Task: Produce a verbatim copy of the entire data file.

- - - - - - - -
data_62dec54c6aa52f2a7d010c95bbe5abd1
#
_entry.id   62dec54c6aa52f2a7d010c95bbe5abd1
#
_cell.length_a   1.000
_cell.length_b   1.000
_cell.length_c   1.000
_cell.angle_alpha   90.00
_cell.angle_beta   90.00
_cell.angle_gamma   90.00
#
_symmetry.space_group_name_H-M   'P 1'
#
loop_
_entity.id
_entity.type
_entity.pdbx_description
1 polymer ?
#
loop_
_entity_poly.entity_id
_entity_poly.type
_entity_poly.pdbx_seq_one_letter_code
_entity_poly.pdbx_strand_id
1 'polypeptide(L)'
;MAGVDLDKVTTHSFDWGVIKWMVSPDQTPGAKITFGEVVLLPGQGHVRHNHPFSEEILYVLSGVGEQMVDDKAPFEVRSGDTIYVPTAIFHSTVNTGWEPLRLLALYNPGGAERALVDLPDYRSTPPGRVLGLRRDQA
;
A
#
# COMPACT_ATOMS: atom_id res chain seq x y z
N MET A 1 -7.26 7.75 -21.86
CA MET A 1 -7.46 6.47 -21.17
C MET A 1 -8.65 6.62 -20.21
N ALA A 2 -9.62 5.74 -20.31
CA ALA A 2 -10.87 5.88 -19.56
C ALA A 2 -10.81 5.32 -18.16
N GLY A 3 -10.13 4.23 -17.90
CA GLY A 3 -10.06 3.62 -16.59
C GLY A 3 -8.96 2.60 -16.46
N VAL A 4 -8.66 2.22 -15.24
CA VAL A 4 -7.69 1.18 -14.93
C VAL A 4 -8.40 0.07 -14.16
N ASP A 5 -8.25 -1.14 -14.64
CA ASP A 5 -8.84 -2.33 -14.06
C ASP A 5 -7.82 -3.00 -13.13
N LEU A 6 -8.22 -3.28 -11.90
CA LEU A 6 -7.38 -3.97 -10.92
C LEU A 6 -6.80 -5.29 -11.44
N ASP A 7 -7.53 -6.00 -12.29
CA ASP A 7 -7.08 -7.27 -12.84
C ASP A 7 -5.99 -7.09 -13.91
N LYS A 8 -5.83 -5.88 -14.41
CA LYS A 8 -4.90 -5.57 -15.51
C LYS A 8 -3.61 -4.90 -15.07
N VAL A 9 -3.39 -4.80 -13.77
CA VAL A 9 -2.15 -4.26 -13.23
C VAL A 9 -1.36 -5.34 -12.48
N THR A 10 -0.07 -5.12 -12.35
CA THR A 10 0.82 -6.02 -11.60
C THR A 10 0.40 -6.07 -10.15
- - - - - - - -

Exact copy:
data_62dec54c6aa52f2a7d010c95bbe5abd1
#
_entry.id   62dec54c6aa52f2a7d010c95bbe5abd1
#
_cell.length_a   1.000
_cell.length_b   1.000
_cell.length_c   1.000
_cell.angle_alpha   90.00
_cell.angle_beta   90.00
_cell.angle_gamma   90.00
#
_symmetry.space_group_name_H-M   'P 1'
#
loop_
_entity.id
_entity.type
_entity.pdbx_description
1 polymer ?
#
loop_
_entity_poly.entity_id
_entity_poly.type
_entity_poly.pdbx_seq_one_letter_code
_entity_poly.pdbx_strand_id
1 'polypeptide(L)'
;MAGVDLDKVTTHSFDWGVIKWMVSPDQTPGAKITFGEVVLLPGQGHVRHNHPFSEEILYVLSGVGEQMVDDKAPFEVRSGDTIYVPTAIFHSTVNTGWEPLRLLALYNPGGAERALVDLPDYRSTPPGRVLGLRRDQA
;
A
#
# COMPACT_ATOMS: atom_id res chain seq x y z
N MET A 1 -7.26 7.75 -21.86
CA MET A 1 -7.46 6.47 -21.17
C MET A 1 -8.65 6.62 -20.21
N ALA A 2 -9.62 5.74 -20.31
CA ALA A 2 -10.87 5.88 -19.56
C ALA A 2 -10.81 5.32 -18.16
N GLY A 3 -10.13 4.23 -17.90
CA GLY A 3 -10.06 3.62 -16.59
C GLY A 3 -8.96 2.60 -16.46
N VAL A 4 -8.66 2.22 -15.24
CA VAL A 4 -7.69 1.18 -14.93
C VAL A 4 -8.40 0.07 -14.16
N ASP A 5 -8.25 -1.14 -14.64
CA ASP A 5 -8.84 -2.33 -14.06
C ASP A 5 -7.82 -3.00 -13.13
N LEU A 6 -8.22 -3.28 -11.90
CA LEU A 6 -7.38 -3.97 -10.92
C LEU A 6 -6.80 -5.29 -11.44
N ASP A 7 -7.53 -6.00 -12.29
CA ASP A 7 -7.08 -7.27 -12.84
C ASP A 7 -5.99 -7.09 -13.91
N LYS A 8 -5.83 -5.88 -14.41
CA LYS A 8 -4.90 -5.57 -15.51
C LYS A 8 -3.61 -4.90 -15.07
N VAL A 9 -3.39 -4.80 -13.77
CA VAL A 9 -2.15 -4.26 -13.23
C VAL A 9 -1.36 -5.34 -12.48
N THR A 10 -0.07 -5.12 -12.35
CA THR A 10 0.82 -6.02 -11.60
C THR A 10 0.40 -6.07 -10.15